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Comment: Re:What's your suggestion for intelligence work? (Score 1) 501

by daveschroeder (#47938235) Attached to: Apple Will No Longer Unlock Most iPhones, iPads For Police

An oversimplification. The US, UK, and allies variously broke many cipher systems throughout WWII. Still the US benefitted from this.

What if the Germans were using, say, Windows, Android phones, SSL, Gmail, Yahoo, and Skype, instead of Enigma machines?

Comment: What's your suggestion for intelligence work? (Score 1) 501

by daveschroeder (#47938053) Attached to: Apple Will No Longer Unlock Most iPhones, iPads For Police

I presume you wouldn't say it was "wrong" of the United States to crack the German and Japanese codes in WWII... when US adversaries (and lets just caveat this by saying people YOU, personally, agree are legitimate US adversaries) don't use their own "codes", but instead share the same systems, networks, services, devices, cloud providers, operating systems, encryption schemes, and so on, that Americans and much of the rest of the world uses, would you suggest that they should be off limits?

This isn't so much a law enforcement question as a question of how to do SIGINT in the modern digital world, but given the above, and given that intelligence requires secrecy in order to be effective, how would you suggest the United States go after legitimate targets? Or should we not be able to, because that power "might" be able to be abused -- as can any/all government powers, by definition?

This simplistic view that the only purpose of the government in a free and democratic society must be to somehow subjugate, spy on, and violate the rights of its citizens is insane, while actual totalitarian and non-free states, to say nothing of myriad terrorist and other groups, press their advantage. And why wouldn't they? The US and its ever-imperfect system of law is not the great villain in the world.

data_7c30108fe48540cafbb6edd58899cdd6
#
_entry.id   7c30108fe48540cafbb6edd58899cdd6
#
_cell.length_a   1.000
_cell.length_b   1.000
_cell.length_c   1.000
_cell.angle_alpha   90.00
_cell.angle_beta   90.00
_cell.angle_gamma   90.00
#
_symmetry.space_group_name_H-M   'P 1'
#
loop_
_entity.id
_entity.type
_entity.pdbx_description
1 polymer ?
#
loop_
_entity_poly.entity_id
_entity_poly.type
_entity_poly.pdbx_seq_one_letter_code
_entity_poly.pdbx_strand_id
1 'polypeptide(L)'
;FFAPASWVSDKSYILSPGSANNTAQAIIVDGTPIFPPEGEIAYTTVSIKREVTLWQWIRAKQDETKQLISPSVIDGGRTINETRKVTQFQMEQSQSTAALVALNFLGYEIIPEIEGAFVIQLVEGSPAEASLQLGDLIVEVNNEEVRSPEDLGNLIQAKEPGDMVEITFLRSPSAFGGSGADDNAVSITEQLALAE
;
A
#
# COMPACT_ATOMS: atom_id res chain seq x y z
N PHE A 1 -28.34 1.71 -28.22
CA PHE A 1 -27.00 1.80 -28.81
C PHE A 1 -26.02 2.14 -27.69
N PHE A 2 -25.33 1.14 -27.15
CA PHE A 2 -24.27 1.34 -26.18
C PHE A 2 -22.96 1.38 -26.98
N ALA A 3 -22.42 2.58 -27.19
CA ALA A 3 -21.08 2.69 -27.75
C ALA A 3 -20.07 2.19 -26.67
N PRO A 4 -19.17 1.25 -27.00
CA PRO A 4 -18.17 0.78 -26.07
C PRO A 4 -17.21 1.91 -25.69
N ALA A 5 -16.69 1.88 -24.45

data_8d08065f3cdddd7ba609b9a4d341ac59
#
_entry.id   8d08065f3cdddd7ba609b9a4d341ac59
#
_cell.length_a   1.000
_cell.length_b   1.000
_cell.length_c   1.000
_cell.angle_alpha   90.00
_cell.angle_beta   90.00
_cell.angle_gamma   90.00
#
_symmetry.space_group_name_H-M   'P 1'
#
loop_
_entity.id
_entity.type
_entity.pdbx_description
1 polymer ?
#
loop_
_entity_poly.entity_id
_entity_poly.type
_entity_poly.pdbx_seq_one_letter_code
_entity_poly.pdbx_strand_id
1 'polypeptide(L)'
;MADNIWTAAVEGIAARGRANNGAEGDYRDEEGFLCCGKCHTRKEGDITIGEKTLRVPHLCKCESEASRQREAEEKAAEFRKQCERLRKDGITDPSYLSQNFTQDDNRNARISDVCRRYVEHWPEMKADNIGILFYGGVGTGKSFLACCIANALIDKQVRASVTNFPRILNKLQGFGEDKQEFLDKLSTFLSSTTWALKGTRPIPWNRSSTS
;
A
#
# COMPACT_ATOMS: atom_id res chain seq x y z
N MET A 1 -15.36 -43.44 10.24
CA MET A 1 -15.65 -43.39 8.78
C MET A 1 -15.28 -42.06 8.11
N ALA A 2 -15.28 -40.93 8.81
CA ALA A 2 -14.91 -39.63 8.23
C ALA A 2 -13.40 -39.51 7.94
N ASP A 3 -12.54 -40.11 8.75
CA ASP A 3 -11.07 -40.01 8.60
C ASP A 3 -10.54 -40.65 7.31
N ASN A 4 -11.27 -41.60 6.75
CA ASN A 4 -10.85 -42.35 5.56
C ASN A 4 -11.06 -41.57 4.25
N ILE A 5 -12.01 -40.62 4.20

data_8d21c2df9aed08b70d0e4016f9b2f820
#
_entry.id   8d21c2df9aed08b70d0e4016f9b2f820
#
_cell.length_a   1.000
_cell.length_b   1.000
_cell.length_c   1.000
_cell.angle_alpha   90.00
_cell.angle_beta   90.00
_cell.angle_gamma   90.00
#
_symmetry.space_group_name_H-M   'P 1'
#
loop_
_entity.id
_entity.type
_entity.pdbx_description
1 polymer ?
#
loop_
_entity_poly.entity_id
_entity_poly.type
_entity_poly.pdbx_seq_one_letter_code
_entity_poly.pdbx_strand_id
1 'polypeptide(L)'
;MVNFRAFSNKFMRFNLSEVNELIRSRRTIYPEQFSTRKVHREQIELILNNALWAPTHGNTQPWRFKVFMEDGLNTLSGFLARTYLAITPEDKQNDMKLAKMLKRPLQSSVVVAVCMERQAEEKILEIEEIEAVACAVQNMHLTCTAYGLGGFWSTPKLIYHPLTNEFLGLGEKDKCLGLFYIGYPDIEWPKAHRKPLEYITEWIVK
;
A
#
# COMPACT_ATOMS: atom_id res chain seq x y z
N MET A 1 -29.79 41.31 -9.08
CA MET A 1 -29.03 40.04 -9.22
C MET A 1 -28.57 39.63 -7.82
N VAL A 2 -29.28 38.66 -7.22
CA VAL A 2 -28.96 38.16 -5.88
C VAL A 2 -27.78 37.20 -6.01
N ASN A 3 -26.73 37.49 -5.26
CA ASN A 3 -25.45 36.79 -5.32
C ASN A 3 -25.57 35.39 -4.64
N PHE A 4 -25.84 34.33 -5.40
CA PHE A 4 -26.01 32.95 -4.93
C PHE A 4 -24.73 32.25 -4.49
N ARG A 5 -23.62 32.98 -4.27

Take a step back and get some perspective. And this is not a rhetorical question: if someone can tell me their solution for how we should be able to target technologies that are fundamentally shared with innocent Americans and foreigners everywhere while still keeping such sources, methods, capabilities, and techniques secret, I'm all ears. And if you believe the second a technology is shared it should become magically off-limits because power might be abused, you are insane -- or, more to the point, you believe you have some moral high ground which, ironically, would actually result in severe disadvantages for the system of free society you would claim to support.

Comment: Anderman is a troll (Score 1) 389

by WindBourne (#47934005) Attached to: Is the Tesla Model 3 Actually Going To Cost $50,000?
Seriously, this guy has written about Tesla for a number of years. Yet, he has always been negative on them, and WRONG.

The global EV market will grow from 65,000 units in 2012 to 450,000 in 2020; and yet, pure evs nearly doubled in 2013 to 111K and on-track to double last years sales in 2014. Heck, at the end of 2015, Tesla ALONE will be producing 50K cars / year.
and here, he gripes about Tesla as being a large unknown, and not likely to hit its numbers.

Basically, Anderman is NOT about batteries, but just an industry troll, with lousy ability to make accurate predictions.

Comment: Re:High reliability? (Score 1) 93

by Pseudonym (#47933497) Attached to: New Release of MINIX 3 For x86 and ARM Is NetBSD Compatible

Incidentally, QNX has an interesting design in this respect, in that it maps the the source buffer (a page at a time, IIRC) into the address space of the receiving process, and does the copy directly. Or it might map the destination buffer into the address space of the sending process; not sure about that. This allows messages to be arbitrary-length.

Comment: Re:Expensive and complicated? (Score 1) 97

by shmlco (#47931987) Attached to: How Flickr Is Courting the Next Generation of Photographers

"... photo development was cheap and common enough to fully automate at a kiosk in the mall."

And why, pray tell, would someone who cared about photographic quality process film and make prints at a kiosk in the mall? Crappy processing and crappy prints, and with automated printing and color correction you have no idea as to what the hell went wrong (or right) with your images.

Shoot pro-grade E100, or Velvia, and you paid $10-12 per roll of film plus $10/roll commercial processing, or at least $20/roll combined. Shoot a dozen rolls at an event, and you just blew through $250 in 1980's dollars.

So yeah, I'd call it "pricey".

Numeric stability is probably not all that important when you're guessing.